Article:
DAYTON, Ohio (7-7-21) – A Columbus, Ohio, man pleaded guilty in federal court today to his role in multiple home invasions in the greater Dayton region.

William Anthony-Lee Baylor (28) pleaded guilty to one count of conspiracy to violate the Hobbs Act.

The Hobbs Act proscribes obstructing commerce by means of robbery or extortion or attempting or conspiring to do so. The Act applies to individuals and legal entities alike. It permits prosecutions, although the impact on commerce may be minimal. It condemns the robbery—knowingly taking the property of another by force or threat—of drug dealers, mom-and-pop markets, and multinational corporations.

Attempted Hobbs Act robbery consists of an intent to rob, coupled with a substantial step toward that objective; conspiracy, a scheme of two or more to rob or extort; and accomplice liability, aiding and abetting a Hobbs Act violation of another.

Hobbs Act robbery, punishable by imprisonment for not more than 20 years, often occurs in confluence with the use of a firearm during and in furtherance of its commission, a fact that triggers the mandatory minimum sentences authorized in 18 U.S.C. § 924(c). The facts present in a Hobbs Act robbery case may also implicate violations of (1) the federal racketeering statute punishable by imprisonment for not more than 20 years and (2) the federal money laundering statutes, likewise punishable by imprisonment for not more than 20 years.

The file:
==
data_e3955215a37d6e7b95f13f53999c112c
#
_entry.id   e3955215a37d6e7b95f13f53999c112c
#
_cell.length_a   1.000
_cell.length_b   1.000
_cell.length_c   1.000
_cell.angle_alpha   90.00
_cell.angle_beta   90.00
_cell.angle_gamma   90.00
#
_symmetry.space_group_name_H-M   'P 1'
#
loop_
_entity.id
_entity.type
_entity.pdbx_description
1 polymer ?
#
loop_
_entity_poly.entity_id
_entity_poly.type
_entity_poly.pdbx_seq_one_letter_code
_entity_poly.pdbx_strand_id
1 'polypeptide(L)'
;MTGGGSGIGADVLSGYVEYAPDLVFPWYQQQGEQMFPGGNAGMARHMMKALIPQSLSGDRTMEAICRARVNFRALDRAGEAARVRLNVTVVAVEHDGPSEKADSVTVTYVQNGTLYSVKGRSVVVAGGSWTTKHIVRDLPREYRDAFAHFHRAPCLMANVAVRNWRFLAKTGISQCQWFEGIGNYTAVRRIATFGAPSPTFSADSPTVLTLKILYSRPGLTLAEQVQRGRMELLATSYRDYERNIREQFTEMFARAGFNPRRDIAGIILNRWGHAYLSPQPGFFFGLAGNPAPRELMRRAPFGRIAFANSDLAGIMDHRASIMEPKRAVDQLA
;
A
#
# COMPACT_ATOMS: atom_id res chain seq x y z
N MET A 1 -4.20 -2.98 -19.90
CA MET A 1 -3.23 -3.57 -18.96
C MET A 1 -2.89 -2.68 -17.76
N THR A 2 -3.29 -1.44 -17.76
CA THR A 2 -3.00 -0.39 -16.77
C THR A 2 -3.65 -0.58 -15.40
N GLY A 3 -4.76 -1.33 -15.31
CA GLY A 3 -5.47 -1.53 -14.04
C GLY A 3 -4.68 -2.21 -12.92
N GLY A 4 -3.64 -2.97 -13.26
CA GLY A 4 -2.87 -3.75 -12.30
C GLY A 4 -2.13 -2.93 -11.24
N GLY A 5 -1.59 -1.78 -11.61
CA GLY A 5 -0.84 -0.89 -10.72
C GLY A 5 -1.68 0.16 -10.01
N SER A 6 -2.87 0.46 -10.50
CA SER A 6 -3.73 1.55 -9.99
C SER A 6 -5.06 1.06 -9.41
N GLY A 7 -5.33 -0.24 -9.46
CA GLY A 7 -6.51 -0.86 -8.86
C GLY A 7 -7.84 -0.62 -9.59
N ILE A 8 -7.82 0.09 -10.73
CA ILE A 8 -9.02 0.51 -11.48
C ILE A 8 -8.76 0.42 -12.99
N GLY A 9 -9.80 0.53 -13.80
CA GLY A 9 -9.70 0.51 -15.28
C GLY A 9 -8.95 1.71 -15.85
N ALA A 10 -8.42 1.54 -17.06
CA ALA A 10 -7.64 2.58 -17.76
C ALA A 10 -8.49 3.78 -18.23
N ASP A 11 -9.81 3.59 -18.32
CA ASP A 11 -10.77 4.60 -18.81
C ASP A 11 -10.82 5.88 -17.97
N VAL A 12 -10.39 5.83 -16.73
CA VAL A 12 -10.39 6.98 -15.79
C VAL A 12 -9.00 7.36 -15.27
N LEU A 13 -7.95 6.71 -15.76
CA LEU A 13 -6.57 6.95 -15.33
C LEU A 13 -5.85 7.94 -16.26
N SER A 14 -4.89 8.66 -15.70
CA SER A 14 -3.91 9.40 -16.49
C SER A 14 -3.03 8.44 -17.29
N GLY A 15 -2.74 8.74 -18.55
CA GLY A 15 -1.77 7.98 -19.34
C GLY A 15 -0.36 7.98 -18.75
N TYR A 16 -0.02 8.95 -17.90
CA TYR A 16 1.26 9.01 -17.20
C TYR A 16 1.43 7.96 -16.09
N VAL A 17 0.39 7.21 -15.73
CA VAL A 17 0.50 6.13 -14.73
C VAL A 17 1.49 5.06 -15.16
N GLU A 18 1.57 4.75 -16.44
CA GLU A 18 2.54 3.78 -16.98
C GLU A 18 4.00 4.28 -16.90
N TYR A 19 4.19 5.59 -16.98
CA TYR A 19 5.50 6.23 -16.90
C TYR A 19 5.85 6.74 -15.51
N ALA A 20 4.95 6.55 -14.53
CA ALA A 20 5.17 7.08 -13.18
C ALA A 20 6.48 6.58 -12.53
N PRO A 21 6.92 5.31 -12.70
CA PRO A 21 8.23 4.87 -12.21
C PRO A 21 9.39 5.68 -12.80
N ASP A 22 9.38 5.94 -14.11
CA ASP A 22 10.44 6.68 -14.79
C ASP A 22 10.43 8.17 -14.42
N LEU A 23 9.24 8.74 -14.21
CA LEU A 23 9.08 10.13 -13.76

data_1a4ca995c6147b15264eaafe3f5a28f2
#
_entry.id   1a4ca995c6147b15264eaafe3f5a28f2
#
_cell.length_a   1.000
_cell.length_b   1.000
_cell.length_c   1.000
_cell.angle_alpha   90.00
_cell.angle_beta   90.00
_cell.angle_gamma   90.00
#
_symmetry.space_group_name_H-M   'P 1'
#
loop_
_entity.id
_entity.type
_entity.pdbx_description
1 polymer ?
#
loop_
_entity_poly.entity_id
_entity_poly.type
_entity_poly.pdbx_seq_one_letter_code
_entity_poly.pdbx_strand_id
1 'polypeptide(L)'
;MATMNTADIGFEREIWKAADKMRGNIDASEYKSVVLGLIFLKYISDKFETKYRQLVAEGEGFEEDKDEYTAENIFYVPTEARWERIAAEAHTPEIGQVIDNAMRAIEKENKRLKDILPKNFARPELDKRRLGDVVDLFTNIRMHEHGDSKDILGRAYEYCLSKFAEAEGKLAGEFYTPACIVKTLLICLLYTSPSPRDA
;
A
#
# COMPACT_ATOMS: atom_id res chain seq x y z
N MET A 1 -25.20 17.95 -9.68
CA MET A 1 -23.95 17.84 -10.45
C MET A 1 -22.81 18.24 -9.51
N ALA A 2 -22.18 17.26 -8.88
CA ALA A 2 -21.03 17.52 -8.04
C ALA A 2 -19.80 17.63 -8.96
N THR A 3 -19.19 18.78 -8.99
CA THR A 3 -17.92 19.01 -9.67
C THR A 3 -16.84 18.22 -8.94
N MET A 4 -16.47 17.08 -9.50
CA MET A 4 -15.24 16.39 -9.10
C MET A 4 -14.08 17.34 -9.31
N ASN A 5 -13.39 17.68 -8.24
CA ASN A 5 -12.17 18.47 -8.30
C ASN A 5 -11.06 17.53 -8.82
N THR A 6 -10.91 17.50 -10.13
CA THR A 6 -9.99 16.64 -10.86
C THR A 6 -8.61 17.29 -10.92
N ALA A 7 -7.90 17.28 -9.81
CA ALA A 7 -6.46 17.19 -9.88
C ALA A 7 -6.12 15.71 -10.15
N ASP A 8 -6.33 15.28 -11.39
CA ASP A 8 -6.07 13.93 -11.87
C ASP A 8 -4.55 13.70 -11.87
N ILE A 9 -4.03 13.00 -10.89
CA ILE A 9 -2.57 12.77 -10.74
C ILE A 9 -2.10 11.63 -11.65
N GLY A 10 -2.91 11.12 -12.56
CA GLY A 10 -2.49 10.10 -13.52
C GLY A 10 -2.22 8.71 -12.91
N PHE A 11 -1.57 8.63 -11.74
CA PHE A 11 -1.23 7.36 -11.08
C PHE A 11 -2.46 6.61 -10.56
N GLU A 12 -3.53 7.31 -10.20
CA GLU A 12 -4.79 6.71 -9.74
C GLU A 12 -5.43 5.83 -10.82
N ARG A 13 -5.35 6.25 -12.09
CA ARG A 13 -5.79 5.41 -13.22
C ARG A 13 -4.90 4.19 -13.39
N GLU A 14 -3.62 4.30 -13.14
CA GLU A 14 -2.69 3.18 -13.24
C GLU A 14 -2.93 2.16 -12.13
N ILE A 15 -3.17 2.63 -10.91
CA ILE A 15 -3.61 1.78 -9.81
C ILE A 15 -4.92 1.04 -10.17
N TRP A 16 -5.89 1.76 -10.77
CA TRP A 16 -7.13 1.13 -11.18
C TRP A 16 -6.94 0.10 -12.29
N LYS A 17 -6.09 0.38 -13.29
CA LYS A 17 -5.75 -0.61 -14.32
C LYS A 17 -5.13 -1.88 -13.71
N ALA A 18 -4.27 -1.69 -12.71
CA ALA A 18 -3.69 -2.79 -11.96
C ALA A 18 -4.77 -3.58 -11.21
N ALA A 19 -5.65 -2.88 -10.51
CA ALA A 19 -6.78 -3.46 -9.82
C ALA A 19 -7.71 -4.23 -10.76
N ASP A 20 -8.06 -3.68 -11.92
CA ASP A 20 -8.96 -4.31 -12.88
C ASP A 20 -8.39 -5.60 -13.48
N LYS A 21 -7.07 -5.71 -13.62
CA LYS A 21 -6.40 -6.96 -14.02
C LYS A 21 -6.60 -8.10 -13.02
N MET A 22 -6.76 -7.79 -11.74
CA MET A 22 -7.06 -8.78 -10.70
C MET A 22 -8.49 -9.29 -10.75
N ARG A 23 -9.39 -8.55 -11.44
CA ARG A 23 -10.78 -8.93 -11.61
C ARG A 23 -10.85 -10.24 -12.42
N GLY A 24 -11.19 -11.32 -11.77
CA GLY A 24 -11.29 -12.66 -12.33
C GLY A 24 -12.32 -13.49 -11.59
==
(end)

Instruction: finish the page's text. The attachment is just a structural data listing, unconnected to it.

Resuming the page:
According to court documents, Baylor, co-defendant Kieran Chandre Furness and others conspired to commit home invasions of Dayton-area drug dealers.

Baylor admitted to taking part in armed robberies of drug dealers to steal from their illicit drug inventories and cash proceeds of drug dealing. The co-conspirators also stole vehicles, jewelry, clothing, shoes and firearms.

For example, in January 2019, Baylor acknowledged that he and others forced entry into a residence in Trotwood. While inside the home, defendants bound up the ankles and wrists of two individuals, forced them to lie face down on the floor, and brandished firearms towards the individuals.

As part of Baylor’s global plea agreement, he also admits his guilt to five local charges in Montgomery County Court of Common Pleas: two counts of aggravated burglary, two counts of theft and one count of kidnapping.

Baylor faces up to 20 years in prison on his federal charge. Congress sets the maximum statutory sentence. Sentencing of the defendant will be determined by the Court based on the advisory sentencing guidelines and other statutory factors.

Charges remain pending against Furness, who is alleged to have invaded at least five Dayton-area homes as part of this conspiracy.

Vipal J. Patel, Acting United States Attorney for the Southern District of Ohio; Roland Herndon, Special Agent in Charge, U.S. Bureau of Alcohol, Tobacco, Firearms & Explosives (ATF); Montgomery County Sheriff Rob Streck; Trotwood Police Chief Erik Wilson; and Montgomery County Prosecutor Mathias H. Heck, Jr. announced the plea entered into today before Senior U.S. District Judge Thomas M. Rose. Assistant United States Attorney Dwight K. Keller is representing the United States in this case.